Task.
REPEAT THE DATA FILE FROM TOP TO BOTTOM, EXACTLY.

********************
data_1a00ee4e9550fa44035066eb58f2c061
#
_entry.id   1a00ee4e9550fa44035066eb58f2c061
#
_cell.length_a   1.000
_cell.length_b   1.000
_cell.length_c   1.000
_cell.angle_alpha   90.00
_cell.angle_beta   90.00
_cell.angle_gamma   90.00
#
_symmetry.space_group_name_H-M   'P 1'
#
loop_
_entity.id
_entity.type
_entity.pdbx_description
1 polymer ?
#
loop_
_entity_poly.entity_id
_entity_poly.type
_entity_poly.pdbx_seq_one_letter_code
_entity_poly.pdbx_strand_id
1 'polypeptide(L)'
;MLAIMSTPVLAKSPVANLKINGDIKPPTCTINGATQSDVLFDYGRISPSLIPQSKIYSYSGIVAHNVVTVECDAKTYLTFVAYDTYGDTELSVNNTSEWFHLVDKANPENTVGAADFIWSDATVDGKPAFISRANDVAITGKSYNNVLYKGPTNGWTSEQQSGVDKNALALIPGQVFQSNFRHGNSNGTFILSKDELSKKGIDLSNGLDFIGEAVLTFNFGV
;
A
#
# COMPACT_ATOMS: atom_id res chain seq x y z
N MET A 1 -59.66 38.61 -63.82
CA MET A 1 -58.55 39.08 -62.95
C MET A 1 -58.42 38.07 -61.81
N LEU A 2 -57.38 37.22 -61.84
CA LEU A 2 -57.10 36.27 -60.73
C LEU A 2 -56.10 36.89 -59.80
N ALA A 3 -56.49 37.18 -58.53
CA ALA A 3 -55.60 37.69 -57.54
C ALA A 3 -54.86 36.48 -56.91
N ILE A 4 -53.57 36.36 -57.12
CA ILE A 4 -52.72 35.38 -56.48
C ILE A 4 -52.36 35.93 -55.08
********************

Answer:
data_1a00ee4e9550fa44035066eb58f2c061
#
_entry.id   1a00ee4e9550fa44035066eb58f2c061
#
_cell.length_a   1.000
_cell.length_b   1.000
_cell.length_c   1.000
_cell.angle_alpha   90.00
_cell.angle_beta   90.00
_cell.angle_gamma   90.00
#
_symmetry.space_group_name_H-M   'P 1'
#
loop_
_entity.id
_entity.type
_entity.pdbx_description
1 polymer ?
#
loop_
_entity_poly.entity_id
_entity_poly.type
_entity_poly.pdbx_seq_one_letter_code
_entity_poly.pdbx_strand_id
1 'polypeptide(L)'
;MLAIMSTPVLAKSPVANLKINGDIKPPTCTINGATQSDVLFDYGRISPSLIPQSKIYSYSGIVAHNVVTVECDAKTYLTFVAYDTYGDTELSVNNTSEWFHLVDKANPENTVGAADFIWSDATVDGKPAFISRANDVAITGKSYNNVLYKGPTNGWTSEQQSGVDKNALALIPGQVFQSNFRHGNSNGTFILSKDELSKKGIDLSNGLDFIGEAVLTFNFGV
;
A
#
# COMPACT_ATOMS: atom_id res chain seq x y z
N MET A 1 -59.66 38.61 -63.82
CA MET A 1 -58.55 39.08 -62.95
C MET A 1 -58.42 38.07 -61.81
N LEU A 2 -57.38 37.22 -61.84
CA LEU A 2 -57.10 36.27 -60.73
C LEU A 2 -56.10 36.89 -59.80
N ALA A 3 -56.49 37.18 -58.53
CA ALA A 3 -55.60 37.69 -57.54
C ALA A 3 -54.86 36.48 -56.91
N ILE A 4 -53.57 36.36 -57.12
CA ILE A 4 -52.72 35.38 -56.48
C ILE A 4 -52.36 35.93 -55.08